Chinese cyber espionage campaigns targeting Australian businesses breaks an agreement between the two countries not to steal trade secrets.

Speaking at a virtual event on Thursday afternoon, former Prime Minister Malcolm Turnbull said the expected norm was for cyber spies to stick to stealing state secrets.

“Every country engages in some level of cyber espionage,” he said.

“The issue with China has been that its targets have been commercial ones as well as traditional governmental ones.

“No one should be surprised if foreign countries are getting hold of the plans for the latest submarine or missile, but people are very disappointed if a state actor is rummaging through commercial firms’ intellectual property.

“Of course, China has done that; their state agencies have done that.”

In 2017, Turnbull reached an agreement with Chinese Premier Li Keqiang that neither country would “conduct or support cyber-enabled theft of intellectual property, trade secrets or confidential business information” to gain a competitive advantage.

But evidence of Chinese state cyber actors breaking that agreement has grown in recent years.

Recently, a grand jury in the US indicted two hackers who allegedly assisted the China in a decade-long campaign of intellectual property theft around the world – including two Australian businesses.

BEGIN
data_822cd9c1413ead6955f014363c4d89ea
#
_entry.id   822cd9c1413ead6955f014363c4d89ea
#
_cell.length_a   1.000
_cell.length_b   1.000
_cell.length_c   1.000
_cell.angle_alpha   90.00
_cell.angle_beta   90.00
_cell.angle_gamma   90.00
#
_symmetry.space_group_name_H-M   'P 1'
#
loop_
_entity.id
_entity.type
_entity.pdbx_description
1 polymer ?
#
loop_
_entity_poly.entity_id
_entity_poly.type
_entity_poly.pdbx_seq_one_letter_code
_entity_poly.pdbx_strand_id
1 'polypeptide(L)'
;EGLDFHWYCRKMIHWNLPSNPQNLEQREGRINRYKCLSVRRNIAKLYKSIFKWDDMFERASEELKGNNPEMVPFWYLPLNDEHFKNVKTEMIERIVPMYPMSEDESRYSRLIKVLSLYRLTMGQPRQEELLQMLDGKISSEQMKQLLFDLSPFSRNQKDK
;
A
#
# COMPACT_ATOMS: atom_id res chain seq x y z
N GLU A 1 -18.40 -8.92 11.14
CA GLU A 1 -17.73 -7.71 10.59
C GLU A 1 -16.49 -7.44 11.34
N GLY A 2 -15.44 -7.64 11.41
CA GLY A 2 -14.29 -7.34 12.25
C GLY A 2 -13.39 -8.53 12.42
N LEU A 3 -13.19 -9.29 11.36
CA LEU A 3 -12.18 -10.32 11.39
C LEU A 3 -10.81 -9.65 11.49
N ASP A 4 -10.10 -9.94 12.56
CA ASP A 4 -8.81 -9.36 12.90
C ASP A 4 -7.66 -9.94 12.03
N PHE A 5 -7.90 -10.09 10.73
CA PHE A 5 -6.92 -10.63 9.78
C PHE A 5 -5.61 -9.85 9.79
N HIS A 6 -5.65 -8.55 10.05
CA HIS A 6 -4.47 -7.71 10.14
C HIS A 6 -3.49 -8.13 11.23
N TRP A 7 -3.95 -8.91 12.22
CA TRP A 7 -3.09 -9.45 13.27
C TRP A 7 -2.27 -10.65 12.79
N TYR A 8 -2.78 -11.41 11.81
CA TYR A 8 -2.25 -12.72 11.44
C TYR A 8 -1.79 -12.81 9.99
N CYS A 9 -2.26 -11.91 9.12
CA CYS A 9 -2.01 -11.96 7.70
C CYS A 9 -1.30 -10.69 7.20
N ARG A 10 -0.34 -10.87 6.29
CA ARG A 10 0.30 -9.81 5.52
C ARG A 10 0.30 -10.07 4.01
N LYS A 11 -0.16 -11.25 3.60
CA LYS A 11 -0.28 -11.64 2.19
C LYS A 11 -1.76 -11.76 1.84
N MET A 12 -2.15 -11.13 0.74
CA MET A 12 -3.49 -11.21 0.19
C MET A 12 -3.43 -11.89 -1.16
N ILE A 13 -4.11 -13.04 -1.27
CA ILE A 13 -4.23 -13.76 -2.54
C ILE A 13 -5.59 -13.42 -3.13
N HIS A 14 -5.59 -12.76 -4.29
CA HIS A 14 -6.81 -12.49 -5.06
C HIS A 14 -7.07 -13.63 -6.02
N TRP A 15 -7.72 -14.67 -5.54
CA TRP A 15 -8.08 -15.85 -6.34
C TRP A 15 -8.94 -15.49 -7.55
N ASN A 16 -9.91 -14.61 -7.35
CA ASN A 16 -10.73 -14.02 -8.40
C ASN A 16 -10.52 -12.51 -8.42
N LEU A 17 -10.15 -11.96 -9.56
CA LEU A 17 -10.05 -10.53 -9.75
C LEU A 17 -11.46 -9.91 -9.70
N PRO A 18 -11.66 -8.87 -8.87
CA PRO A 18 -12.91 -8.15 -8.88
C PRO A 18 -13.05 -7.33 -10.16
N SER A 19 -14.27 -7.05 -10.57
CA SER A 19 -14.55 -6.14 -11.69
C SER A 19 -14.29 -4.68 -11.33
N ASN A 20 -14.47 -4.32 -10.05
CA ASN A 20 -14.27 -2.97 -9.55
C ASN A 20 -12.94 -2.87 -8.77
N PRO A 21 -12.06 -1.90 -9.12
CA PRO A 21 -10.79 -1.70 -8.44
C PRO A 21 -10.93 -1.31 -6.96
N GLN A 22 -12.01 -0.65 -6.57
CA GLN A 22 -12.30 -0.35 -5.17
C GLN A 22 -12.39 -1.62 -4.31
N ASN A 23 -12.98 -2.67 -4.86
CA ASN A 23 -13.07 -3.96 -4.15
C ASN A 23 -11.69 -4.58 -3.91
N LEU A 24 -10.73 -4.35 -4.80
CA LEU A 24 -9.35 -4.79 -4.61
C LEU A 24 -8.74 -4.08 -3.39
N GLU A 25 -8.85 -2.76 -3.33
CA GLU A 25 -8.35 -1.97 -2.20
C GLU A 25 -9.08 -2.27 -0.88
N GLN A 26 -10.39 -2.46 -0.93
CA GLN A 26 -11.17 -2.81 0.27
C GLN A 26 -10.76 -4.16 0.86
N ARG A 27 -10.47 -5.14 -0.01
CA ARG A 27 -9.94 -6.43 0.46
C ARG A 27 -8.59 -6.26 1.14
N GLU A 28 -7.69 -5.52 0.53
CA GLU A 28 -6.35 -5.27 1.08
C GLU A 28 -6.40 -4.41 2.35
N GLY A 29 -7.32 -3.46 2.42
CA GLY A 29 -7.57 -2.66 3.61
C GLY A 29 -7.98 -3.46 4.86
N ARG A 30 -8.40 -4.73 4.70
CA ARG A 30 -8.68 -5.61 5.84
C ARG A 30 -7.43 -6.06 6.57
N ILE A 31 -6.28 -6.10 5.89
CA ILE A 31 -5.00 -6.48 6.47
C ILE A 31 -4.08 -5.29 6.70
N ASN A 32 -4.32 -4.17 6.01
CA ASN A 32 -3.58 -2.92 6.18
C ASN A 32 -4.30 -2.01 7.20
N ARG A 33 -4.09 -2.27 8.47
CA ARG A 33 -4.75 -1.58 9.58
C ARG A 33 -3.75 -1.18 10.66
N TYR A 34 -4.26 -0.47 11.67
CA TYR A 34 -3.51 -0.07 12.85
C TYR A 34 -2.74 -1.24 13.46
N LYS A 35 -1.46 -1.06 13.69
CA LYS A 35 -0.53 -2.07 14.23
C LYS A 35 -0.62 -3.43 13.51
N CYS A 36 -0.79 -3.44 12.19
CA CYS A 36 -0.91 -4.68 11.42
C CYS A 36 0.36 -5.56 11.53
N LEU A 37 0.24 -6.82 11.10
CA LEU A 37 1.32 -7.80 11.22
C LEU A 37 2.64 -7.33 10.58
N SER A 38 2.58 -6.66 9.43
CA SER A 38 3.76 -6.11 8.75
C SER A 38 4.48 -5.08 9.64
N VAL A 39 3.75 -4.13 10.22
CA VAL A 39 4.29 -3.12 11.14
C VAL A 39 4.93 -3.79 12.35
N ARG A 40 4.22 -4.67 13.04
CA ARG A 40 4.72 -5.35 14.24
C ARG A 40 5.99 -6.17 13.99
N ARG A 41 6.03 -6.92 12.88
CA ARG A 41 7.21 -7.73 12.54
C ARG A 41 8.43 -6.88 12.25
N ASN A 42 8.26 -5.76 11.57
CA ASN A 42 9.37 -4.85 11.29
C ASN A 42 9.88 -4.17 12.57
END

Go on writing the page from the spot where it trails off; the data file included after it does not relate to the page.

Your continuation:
And cybersecurity firm Trustwave has found that tax software required for doing business in China is riddled with spyware.

China’s APT10 hacking group has been routinely condemned for allegedly stealing intellectual property.

Two men allegedly part of the group were indicted by the US in 2018 and late last month the European Union issued its own set of sanctions for the group.

When Prime Minister Scott Morrison announced that Australian businesses, infrastructure, and government organisations were under cyber attack it did not take long for government insiders to point the finger at our largest trading partner.

Who is the cyber minister?

Turnbull says he was more aware of cybersecurity than his predecessor – indeed, his government created the first Cyber Security Strategy and instigated the ban on Huawei from participating in Australia’s 5G rollout – so recent news of a large cyber threat knocking on Australia’s doorstep did not come as a surprise to him.

“None of it was remotely surprising,” Turnbull said.

“I’ve never shied away from proposing that there is cyber espionage going on in Australia. Much of it is from state actors – principally China – but other countries are involved, too.

“We all need to be aware that it is just the nature of the internet, because of its openness, to have those vulnerabilities. So you do have to be very thoughtful and smart about how you operate.”

He called on the government to create a dedicated cybersecurity portfolio.

“You need to have a person in the ministry who is the political voice of this issue,” Turnbull said.

“When I was prime minister I talked about it a lot and felt reasonably confident doing so but obviously Scott Morrison has other things he’s interested in.”

Cybersecurity currently sits in Paul Fletcher’s communications portfolio – alongside the arts.

Fletcher was absent during the prime minister’s announcement of Australia being under cyber attack, nor did he appear at the launch of the much-anticipated 2020 Cyber Security Strategy.